If you've used QlikView or Qlik Sense for more than a day you've probably found a use for the INLINE statement so you could created data on the fly instead of wasting time with a text file.
Load * Inline [
Field1, Field2, Field3
Value1, Value2, Value3
But I'm writing this because the INLINE statement can be used for much more powerful uses. You can use it to maintain an OPTIMIZED LOAD and you can use it to define a SORT ORDER.
Who just yelled "Get out of here?"
I will not. I'm serious. If you haven't started playing with the General Hospital data set yet you should have, and when you do you will see there are lots and lots of hospitals.
One of the other things that I love seeing when I load data is the word OPTIMIZED. It's kind of like Qlik's version of a gold star or happy face on your homework. It tells you that you did something awesome. What it means is that it was able to just ingest the data from your QVD file in the fastest possible manner. Not that big of a deal with the 124 hospitals, but when you start thinking about your hundreds of millions of rows seeing OPTIMIZED is really important.
So here is a real world situation with real world data, we don't want all of the hospitals to be loaded we only want a few of them to be loaded for some reason. First instinct would be to change the LOAD command and add a WHERE CLAUSE:
Where Match([Hospital Name], 'All Saints Hospital', 'General Hospital', 'Bucks County Hospital') > 0;
It works for sure but the problem is those WHERE clauses that we add cause Qlik to NOT be able to read the data in an OPTIMIZED fashion.
But the great news is that is where the INLINE statement can help if you know how to take advantage of it. In the image below you can see that I've simply created an INLINE list of the hospital names that we want to load and instead of using a WHERE clause with conditions I am using the EXISTS syntax to say "only load records if the Hospital Name already exists in memory." Notice that Qlik then gives me the gold star again (OPTIMIZED) in the load. I get just the data I want, but it loads super fast.
But that's not the only benefit of using INLINE. Before I share the other benefit you need to think about how Qlik manages data. You know that whole "Columnar Data Store" thing. Each column is actually it's own in-memory table. When I use the INLINE command it has built the table for the [Hospital Name] field. Here is the sneaky, awesome, cool part ... it not only exists it is SORTED in the way I load the data for it. I intentionally added the values via the INLINE in the SORT ORDER that I wish to see the data.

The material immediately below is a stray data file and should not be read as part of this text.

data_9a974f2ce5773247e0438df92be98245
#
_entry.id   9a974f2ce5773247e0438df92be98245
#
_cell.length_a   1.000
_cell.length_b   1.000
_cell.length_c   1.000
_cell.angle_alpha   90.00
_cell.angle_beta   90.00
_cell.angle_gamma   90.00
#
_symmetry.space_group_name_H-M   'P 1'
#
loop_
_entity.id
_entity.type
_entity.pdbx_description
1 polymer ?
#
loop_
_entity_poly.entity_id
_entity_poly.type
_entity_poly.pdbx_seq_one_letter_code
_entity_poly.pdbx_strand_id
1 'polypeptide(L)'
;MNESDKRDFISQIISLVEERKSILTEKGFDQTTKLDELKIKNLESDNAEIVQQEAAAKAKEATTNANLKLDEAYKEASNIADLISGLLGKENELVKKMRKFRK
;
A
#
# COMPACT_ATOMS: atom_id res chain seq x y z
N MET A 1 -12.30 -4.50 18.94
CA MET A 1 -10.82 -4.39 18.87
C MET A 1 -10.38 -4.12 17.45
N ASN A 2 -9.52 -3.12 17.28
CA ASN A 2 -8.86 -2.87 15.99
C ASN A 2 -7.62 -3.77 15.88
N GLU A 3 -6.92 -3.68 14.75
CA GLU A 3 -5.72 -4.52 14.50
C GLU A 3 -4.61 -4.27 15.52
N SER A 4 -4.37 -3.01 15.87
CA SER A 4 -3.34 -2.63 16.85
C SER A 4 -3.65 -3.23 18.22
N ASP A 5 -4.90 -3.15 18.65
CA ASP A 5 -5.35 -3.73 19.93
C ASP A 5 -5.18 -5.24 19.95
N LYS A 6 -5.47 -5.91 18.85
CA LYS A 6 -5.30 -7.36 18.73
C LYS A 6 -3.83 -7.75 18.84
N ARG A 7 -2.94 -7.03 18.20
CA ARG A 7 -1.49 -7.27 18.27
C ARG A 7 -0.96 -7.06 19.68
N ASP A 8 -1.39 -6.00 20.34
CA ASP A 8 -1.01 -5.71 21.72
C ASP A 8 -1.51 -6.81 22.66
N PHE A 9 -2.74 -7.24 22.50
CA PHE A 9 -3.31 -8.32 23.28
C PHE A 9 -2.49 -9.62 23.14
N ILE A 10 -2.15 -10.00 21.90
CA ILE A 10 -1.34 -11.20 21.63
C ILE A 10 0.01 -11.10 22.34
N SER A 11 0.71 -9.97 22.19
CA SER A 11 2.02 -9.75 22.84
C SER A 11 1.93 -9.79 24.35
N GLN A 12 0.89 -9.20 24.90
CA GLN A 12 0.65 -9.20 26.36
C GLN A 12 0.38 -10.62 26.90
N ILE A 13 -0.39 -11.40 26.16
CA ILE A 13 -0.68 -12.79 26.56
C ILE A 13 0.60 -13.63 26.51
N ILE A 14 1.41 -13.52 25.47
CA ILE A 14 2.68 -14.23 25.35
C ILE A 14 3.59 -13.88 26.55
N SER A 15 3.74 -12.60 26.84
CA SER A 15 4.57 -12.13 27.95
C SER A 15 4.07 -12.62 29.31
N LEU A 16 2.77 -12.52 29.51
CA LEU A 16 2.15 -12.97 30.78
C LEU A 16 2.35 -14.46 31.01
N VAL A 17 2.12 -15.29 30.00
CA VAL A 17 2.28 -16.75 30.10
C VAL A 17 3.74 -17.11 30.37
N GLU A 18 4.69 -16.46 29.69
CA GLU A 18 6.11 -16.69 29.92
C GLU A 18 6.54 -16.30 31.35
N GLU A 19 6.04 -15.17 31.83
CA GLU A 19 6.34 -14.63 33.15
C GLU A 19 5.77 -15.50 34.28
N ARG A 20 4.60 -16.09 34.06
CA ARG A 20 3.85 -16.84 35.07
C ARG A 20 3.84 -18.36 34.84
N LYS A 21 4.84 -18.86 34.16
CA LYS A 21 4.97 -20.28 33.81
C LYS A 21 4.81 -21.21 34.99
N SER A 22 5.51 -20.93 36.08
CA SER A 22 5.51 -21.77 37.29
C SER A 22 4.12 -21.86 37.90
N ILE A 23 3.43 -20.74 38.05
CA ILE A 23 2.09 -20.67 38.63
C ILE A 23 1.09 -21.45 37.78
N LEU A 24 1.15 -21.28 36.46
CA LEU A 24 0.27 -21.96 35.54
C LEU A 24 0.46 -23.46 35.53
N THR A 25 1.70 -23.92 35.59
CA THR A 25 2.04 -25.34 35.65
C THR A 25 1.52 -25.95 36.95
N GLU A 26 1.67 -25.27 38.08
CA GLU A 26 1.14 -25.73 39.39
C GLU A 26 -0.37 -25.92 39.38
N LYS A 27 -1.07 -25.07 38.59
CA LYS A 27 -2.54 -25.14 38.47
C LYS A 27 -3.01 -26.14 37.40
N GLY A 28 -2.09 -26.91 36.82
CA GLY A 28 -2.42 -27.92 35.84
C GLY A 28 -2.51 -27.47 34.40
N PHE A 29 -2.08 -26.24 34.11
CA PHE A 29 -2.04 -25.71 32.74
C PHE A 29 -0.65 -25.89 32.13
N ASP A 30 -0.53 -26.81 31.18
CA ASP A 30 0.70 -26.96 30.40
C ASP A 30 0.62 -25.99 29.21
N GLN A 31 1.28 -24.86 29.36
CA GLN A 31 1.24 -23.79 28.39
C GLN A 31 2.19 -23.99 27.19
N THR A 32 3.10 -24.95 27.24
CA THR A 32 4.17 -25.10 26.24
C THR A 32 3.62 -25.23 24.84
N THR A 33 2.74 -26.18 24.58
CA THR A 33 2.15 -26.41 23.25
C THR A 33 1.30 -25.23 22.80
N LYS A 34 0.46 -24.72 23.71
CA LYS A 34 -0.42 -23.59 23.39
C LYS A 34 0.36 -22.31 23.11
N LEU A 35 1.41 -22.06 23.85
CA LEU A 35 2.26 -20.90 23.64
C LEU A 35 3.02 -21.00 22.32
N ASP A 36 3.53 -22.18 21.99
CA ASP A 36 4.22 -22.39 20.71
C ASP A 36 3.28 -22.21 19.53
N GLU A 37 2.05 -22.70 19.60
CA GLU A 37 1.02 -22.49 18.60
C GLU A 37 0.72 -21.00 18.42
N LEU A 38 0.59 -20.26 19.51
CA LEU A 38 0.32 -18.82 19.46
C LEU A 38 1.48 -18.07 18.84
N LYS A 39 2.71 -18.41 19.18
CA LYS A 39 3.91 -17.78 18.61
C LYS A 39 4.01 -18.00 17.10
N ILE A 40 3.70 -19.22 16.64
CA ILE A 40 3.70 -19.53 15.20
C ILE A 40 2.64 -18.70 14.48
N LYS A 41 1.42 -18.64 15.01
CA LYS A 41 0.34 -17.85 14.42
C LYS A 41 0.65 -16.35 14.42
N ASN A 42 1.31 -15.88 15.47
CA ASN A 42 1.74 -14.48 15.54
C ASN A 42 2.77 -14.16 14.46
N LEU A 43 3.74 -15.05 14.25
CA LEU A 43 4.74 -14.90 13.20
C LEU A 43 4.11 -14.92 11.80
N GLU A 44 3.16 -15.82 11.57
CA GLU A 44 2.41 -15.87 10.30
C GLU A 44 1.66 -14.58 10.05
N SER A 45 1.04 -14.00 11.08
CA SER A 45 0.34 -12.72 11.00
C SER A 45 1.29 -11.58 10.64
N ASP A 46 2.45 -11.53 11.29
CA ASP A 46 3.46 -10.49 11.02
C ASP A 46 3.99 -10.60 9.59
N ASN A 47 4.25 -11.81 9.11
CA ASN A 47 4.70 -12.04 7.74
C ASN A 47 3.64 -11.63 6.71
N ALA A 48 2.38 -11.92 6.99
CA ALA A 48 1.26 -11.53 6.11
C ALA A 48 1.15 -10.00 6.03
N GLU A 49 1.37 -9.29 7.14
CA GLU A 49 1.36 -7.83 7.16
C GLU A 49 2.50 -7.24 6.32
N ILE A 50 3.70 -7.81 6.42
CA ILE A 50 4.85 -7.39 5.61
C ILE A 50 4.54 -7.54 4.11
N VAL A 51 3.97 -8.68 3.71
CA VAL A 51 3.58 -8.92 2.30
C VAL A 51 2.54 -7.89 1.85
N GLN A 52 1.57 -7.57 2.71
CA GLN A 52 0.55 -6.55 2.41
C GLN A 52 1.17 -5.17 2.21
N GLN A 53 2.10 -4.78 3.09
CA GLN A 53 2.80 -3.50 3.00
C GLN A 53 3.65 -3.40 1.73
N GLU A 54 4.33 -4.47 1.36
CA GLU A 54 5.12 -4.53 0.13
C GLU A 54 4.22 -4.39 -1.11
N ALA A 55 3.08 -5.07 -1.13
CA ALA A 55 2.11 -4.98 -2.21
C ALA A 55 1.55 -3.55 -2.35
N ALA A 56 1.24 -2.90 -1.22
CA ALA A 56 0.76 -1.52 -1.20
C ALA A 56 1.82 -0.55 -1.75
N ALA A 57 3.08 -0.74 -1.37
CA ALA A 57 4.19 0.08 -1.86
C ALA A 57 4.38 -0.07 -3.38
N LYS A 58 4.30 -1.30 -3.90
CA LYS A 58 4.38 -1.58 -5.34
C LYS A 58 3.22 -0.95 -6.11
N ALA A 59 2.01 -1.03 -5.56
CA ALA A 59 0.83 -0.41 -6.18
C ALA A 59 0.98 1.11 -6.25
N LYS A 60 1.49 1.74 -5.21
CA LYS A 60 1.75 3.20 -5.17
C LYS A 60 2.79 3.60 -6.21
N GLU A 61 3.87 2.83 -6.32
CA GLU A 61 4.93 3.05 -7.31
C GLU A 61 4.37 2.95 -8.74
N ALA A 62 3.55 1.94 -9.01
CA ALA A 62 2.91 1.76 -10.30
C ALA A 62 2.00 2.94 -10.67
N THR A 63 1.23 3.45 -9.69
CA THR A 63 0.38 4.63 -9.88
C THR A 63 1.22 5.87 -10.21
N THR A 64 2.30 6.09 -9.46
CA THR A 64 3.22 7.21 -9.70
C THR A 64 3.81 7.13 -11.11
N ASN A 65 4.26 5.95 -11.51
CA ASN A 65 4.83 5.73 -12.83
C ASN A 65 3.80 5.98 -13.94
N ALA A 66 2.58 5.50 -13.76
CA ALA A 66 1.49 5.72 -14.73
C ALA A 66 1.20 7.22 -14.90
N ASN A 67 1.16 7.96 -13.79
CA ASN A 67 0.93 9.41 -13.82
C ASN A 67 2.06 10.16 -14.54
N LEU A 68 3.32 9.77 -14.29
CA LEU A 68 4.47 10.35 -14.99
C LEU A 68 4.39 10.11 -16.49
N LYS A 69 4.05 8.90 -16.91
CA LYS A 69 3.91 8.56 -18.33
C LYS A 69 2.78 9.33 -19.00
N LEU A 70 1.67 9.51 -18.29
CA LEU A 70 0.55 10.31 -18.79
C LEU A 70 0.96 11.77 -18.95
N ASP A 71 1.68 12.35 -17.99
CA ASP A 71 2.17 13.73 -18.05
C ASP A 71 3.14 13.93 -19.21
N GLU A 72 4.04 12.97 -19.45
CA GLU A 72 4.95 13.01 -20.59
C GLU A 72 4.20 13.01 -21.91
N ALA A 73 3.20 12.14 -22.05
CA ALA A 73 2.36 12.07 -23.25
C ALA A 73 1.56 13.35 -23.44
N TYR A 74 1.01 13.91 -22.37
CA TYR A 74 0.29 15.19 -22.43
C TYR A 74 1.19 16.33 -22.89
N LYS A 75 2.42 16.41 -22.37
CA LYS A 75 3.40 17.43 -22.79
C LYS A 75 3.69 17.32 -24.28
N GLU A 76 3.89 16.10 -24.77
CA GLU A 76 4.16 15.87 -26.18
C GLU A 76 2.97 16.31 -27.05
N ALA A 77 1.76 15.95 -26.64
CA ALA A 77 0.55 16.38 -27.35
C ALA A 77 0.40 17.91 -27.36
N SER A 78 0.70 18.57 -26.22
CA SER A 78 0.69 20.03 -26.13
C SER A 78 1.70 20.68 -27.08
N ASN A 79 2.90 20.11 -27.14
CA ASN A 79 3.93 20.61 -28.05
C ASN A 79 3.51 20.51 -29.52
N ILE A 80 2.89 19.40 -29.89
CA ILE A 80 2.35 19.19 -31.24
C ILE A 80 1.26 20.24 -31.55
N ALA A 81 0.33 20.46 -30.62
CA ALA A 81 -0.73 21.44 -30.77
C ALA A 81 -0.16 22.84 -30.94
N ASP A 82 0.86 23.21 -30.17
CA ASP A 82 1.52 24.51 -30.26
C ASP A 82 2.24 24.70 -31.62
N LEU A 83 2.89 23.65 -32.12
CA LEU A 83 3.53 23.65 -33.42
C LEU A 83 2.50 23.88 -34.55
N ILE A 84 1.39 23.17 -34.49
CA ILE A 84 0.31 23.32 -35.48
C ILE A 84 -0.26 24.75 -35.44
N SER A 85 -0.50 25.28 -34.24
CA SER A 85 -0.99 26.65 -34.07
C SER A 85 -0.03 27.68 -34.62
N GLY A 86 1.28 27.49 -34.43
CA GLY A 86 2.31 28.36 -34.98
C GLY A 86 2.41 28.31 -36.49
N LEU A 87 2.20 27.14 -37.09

Come on you gotta love that. Stop just using INLINE for just old fashioned loading of quick data and start letting it:
Have you tried to benchmark the OPTIMIZED and NON OPTIMIZED records in for this Data set ?
I always wonder how much we can earn in term of reloading time % ..
What a GREAT question. I absolutely have.
The base data for the General Hospital data set includes a small, more manageable and downloadable, subset of a much larger set of Quality Measure Data. By large I mean 62.5 million records. If I load the entire data set from a QVD it takes just 33 seconds.
If I change the load script to just load data for System 1 using a WHERE clause it takes 37 seconds instead.
I hear ya, I hear ya. 37 seconds isn't that big of a deal compared to 33 seconds.
But understand that part of the time in the load script to display the time also includes the time to save the application file. Saving 11 million records in the application is much faster than saving 62.5 million records. So now let's compare the time for that WHERE clause to a WHERE EXISTS clause ...
Only 16 seconds. Half the time when doing an OPTIMIZED LOAD using the WHERE EXISTS made possible by the INLINE statement.
I should also point out a neat system variable you may not have seen before CreateSearchIndexOnReload which lets me tell Qlik not to bother building an index for fields so that I don't have to wait so that I can just measure performance of the OPTIMIZED or non optimized loads.
Selectively loading data from a record set that contains 62.5 MILLION records in 16 seconds.That's HOT!!!!!